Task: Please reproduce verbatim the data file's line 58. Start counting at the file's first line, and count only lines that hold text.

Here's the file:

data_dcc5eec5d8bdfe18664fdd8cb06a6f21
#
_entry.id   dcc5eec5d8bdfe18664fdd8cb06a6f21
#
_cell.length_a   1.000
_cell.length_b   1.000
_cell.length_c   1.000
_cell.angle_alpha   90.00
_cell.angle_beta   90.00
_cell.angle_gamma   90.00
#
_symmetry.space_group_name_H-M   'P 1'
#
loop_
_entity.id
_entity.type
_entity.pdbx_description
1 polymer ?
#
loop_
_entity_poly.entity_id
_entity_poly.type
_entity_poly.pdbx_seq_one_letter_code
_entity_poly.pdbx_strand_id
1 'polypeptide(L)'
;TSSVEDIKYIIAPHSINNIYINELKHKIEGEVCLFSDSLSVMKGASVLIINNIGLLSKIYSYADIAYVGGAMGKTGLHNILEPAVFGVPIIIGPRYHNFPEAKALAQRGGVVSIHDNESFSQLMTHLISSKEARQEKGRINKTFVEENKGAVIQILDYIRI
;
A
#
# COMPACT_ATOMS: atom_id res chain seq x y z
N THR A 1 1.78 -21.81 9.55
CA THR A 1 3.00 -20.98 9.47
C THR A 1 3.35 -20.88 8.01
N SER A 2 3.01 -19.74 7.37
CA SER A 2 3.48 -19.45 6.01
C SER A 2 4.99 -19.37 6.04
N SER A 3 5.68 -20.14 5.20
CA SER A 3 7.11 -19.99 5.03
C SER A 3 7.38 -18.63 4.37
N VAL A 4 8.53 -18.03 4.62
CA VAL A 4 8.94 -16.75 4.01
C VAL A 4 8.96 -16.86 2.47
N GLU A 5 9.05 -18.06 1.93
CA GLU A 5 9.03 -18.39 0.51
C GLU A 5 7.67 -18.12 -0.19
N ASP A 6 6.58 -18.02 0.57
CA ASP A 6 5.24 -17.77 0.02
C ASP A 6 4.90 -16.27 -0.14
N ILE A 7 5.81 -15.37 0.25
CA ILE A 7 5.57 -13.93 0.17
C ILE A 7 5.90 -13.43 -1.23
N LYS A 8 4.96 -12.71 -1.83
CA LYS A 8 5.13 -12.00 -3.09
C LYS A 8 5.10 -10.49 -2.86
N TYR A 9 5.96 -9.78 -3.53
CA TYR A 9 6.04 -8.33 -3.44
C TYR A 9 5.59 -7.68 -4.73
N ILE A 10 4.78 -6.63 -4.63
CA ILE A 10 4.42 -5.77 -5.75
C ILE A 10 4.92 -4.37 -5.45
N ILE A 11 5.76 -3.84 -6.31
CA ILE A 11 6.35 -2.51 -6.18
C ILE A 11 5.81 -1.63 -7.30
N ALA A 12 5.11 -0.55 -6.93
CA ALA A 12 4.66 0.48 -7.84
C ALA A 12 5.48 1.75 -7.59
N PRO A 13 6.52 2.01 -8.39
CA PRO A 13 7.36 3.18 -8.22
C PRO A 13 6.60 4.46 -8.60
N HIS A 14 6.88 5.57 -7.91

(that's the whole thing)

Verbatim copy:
N ILE A 10 4.78 -6.63 -4.63